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Tuesday, December 23, 2008

Winter Bird

Okay, my horticulturalites, what are these berries? Should I eat them? Should Boz?

They put me in mind of grade school. I liked school all right, especially drama, art, reading and French. But in other subjects my mind often wandered and I watched Cedar Waxwings outside the classroom window. There must have been berries like these growing there. Otherwise why would berries in the Arroyo Seco make me think of Cedar Waxwings and grade school in Illinois?

The holidays tend to make me nostalgic. Maybe that's all it is.

I looked up Cedar Waxwings online. I thought I remembered them snatching those red berries from snowy branches. But that's unlikely. Cedar Waxwings are rarely spotted in northern Illinois in winter, except perhaps in memory.

20 comments:

USelaine said...

It looks like Coffeeberry/Buckthorn. Apparently, if you need a laxative, you're all set to, uh, go.

JT said...

or, it could be the Holly Leaved Redberry -- same Buckthorn family: Rhamnus crocea) different species. The leaves should be serrated, like a holly bush.

Cafe Observer said...

Oh, yeah I know: they are berry interesting berries.

Still, before feeding your dog, you had better taste test them 1st for him!

Katie said...

I don't know what kind of berries these are, I just know how much I love this photo! Very festive. The bridge in the background is a great and I get a sense of where you are.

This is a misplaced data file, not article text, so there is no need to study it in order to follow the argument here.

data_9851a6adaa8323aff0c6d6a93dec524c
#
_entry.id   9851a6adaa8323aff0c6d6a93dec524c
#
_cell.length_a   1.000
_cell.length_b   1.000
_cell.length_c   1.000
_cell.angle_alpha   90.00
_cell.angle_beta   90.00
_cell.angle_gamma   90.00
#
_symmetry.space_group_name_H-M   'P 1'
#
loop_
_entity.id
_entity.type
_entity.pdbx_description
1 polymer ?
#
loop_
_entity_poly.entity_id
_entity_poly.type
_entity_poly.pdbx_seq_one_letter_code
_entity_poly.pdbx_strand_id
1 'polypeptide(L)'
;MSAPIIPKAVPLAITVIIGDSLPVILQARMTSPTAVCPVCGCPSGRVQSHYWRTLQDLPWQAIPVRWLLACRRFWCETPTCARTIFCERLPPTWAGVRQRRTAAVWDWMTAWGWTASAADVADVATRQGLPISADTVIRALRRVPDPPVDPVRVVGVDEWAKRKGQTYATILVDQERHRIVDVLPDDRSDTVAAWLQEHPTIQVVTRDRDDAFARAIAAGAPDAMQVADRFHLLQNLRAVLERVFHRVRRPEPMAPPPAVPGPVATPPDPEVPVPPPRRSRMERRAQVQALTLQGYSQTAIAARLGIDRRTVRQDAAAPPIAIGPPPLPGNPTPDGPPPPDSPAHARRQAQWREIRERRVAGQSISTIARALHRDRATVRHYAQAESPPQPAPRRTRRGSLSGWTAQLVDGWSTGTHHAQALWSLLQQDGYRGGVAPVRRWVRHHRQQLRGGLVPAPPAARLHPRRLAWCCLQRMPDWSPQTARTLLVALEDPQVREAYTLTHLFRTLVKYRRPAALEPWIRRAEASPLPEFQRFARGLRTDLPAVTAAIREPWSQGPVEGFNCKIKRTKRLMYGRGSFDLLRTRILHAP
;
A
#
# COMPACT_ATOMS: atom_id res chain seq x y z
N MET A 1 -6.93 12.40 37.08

Knoxville Girl said...

Don't know what kind of berries they are, but I like how you positioned them in front of that brown so they stand out in the photo. I'll bet Boz would rather have some nice doggie kibble with gravy.
Hope you and your loved ones have a great holiday!

JT said...

I think I have the right answer for you: Toyon, also appropriately called the Christmas Berry http://www.wildscaping.com/plants/plantprofiles/Heteromeles_Toyon.htm

pasadenaadjacent.com said...

I'm in agreement with JT ...Toyon, Beautiful!

Bernie K. said...

Mmmmmm … gravy.

Petrea said...

I think that was C.O.'s line, Bernie.

Come to think of it, knowing dogs, maybe Elaine's line was C.O.'s line.

Did I say that out loud?

Clifford Beshers said...

At college in Minnesota, I remember the waxwings getting drunk on rotten berries that looked like this. Not winter, but late fall.

I was just back this summer for reunion and a bio professor had t-shirts saying ``Die Buckthorn Die!'' and had people pulling it out of the arboretum. I gather it's invasive.

marley said...

I'm pretty sure they are what we call Cotoneaster. There are lots of different varieties. I would avoid eating them to be safe!

JM said...

I have no idea what they are, but the composition looks great having the bridge(?) in the background.

altadenahiker said...

These berries were served over our y...

Nevermind. Sounds like Bernie might be lost; check him for tags or chip.

Rose said...

Petrea
Here is my advice regarding eating unknow berries:
Don't be daft!
Merry Christmas!
x

lynn said...

You enjoyed all the same subjects at school that I did Petrea! No wonder we both ending up acting (though it's a long time since I did). How similar we are.

Miss Havisham's Tea Party said...

I think you should make earrings out of them and dance around under the bridge.

Ms M said...

I like Miss Havisham's idea; sounds like fun!

Bernie K. said...

… gravy 'n' giblets …

Petrea said...

Cliff, I read somewhere that the birds can get drunk on these berries. Not all birds have that capacity and not all berries do either, but these are apparently the ideal combination!

Colorado Street Bridge, JM.

AH, at first I thought Bernie was lost. But he's probably thinking what you were thinking. Those berries...yak...yak gravy...yak giblets...

Christina said...

It is definitely Toyon, a native Southern California plant and just gorgeous around this time of year. Native Americans used the berries as a food source--they're edible, they just may not taste very good when raw.